The Cape Verde government has authorized the extradition to the United States of Colombian businessman Alex Saab, who stands accused of being the frontman for Nicolas Maduro in a vast money-laundering scheme.
The government still needs to be backed by a decision from the Cape Verde court handling the case, the lawyer of Saab, Jose Manuel Pinto Monteiro, confirmed to EFE on Tuesday, on July 14.
The Cape Verde power endorsed the extradition based on “the favorable judicial opinion of the Attorney General Office,” sent on July 8 for review to the Barlovento Court of Appeals, based on the island of St. Vincent (northern archipelago), which will take on the final deliberation, Pinto said.
Saab got arrested on Friday, June 12, when his plane stopped to refuel at Amilcar Cabral International Airport on the northern island of Sal, an airport in the West African island nation, in response to a request from the United States for alleged money-laundering offenses.
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The PGR received the extradition request from the U.S Department of Justice on Monday. June 29, and had 65 days to respond to the request.
Now, the defense team of Alex Saab has until Thursday, July 16, to file an appeal against the decision of the government with the court.
If it fails to obtain an order favorable to its claims, Saab could still appeal to the Supreme Court of Justice (STJ) and ultimately file a constitutional protection petition with the Constitutional Court.
“Our team is working with optimism to obtain the defined results, that is, the immediate release of our client,” Pinto told EFE in a telephone conversation in Praia, the Cape Verdean capital.
Following the arrest of the alleged frontman, Venezuela said Saab is a Venezuelan citizen and a government agent who was “in transit” in Cape Verde to return to the country.
Saab’s defense argues that the businessman “had the right to personal inviolability as a special envoy of Venezuela in transit through Cape Verde”.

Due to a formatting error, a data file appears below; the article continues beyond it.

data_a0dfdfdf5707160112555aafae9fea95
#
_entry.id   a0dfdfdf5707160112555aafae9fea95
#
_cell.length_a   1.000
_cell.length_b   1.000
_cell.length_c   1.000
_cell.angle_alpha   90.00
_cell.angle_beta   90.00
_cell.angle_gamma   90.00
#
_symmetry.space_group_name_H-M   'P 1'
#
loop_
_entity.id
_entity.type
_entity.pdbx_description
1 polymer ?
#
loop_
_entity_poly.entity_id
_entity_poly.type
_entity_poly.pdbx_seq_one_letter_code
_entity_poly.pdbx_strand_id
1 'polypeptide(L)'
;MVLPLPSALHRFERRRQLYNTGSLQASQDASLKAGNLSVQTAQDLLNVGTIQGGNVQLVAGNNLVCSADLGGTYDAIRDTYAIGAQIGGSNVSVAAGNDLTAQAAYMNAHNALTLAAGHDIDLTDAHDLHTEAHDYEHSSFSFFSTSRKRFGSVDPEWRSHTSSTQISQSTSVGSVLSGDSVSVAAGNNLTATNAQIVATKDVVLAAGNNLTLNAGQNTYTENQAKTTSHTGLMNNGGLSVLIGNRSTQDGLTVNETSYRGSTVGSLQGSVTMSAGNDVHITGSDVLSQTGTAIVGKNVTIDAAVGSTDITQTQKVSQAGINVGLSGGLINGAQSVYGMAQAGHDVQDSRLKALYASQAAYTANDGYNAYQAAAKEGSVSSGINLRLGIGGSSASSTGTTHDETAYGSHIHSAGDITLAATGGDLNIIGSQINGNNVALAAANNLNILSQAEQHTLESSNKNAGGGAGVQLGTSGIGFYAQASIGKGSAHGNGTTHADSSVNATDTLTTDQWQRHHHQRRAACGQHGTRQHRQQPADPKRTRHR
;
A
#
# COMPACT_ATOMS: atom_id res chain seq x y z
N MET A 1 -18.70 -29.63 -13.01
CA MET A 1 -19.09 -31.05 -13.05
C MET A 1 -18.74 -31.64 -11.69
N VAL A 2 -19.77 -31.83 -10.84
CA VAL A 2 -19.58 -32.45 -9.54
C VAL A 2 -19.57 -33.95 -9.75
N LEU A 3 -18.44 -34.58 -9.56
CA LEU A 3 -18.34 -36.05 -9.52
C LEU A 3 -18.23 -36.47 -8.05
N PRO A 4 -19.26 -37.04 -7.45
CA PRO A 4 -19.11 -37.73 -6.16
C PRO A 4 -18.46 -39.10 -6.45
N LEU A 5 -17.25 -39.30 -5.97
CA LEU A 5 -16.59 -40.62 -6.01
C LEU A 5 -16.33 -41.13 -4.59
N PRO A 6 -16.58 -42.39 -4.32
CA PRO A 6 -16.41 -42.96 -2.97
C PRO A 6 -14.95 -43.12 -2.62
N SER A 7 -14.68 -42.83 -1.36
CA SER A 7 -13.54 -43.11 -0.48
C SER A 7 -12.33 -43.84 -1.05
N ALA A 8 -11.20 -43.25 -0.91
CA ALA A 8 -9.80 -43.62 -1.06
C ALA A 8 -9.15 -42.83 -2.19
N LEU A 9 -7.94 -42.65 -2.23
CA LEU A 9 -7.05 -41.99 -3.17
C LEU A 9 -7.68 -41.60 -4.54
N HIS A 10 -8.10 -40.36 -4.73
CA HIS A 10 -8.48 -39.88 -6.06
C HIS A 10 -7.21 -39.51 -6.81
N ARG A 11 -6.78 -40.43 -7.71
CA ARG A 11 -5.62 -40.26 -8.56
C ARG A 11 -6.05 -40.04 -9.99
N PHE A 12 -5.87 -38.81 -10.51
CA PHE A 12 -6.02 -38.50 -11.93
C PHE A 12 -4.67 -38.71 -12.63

Baltasar Garzon, in the team defending Saab
That argument will be the basis of former, and polemical, Spanish judge, Baltasar Garzon, proceedings to defend Saab in the international and Cape Verde courts after he joined in the businessman legal team, Pinto said.
Garzon got sentenced for violating the privacy of prisoners and defendants in 2012 when he ordered that their conversations get recorded, which is against Spanish law. He lost his post as a judge and has been barred from almost all forms of legal exercise in Europe until 2023, but he still keeps a law firm in Madrid with other lawyers.
Garzon will “lead a trial against the United States and Cape Verde to the International Court (of Justice) in The Hague for the violation of Álex Saab jurisdictional immunity,” Pinto told EFE on Monday, July 13.
Garzon will also attempt to bring a claim of between US$5 million and US$12 million against the state of Cape Verde for damage to Saab’s property and image.
Saab hired a team of lawyers, which includes recognized international specialists such as Garzon, the Dutch legal expert, Rutsel Martha, former director of legal affairs at Interpol, and Ukrainian Maryna Pogibko, an expert linked to the British firm Amadeus in London.
Despite keeping a low profile in Colombia, Saab’s name appeared in the media when former Venezuelan prosecutor Luisa Ortega accused him in 2017 of being one of the frontmen of Maduro.
Saab, who was born in the Colombian city of Barranquilla, with Lebanese ascent, is linked to several companies, including Group Grand Limited, which is accused by the US of supplying Maduro’s regime with overpriced food and provisions for the government Local Supply and Production Committees (Clap).
Alleged laundering of millions of dollars
An US government official said in July 2019 that with the Claps was given to the poorest, the Colombian businessman and Maduro’s three stepchildren reportedly made hundreds of millions of dollars.
Washington also filed charges last July against Saab and his right-hand man, Alvaro Enrique Pulido, accused of laundering up to $350 million, allegedly defrauded through the Venezuela exchange control system.
According to the United States, between November 2011 and September 2015, Saab and Pulido, with others, launder their illicit profits and transfer them from Venezuela to the bank accounts in the US, which is why Washington has jurisdiction in the case.
Their arrest came after Tuesday
His arrest came after the Colombian Attorney General Office imposed measures on Tuesday, June 9, to expropriate eight illicit properties of Saab.
According to the Prosecutor Office, these properties are worth 35 billion pesos (about 9.7 million dollars) located in Barranquilla. Saab patrimony and properties had already suffered a similar fate in Italy.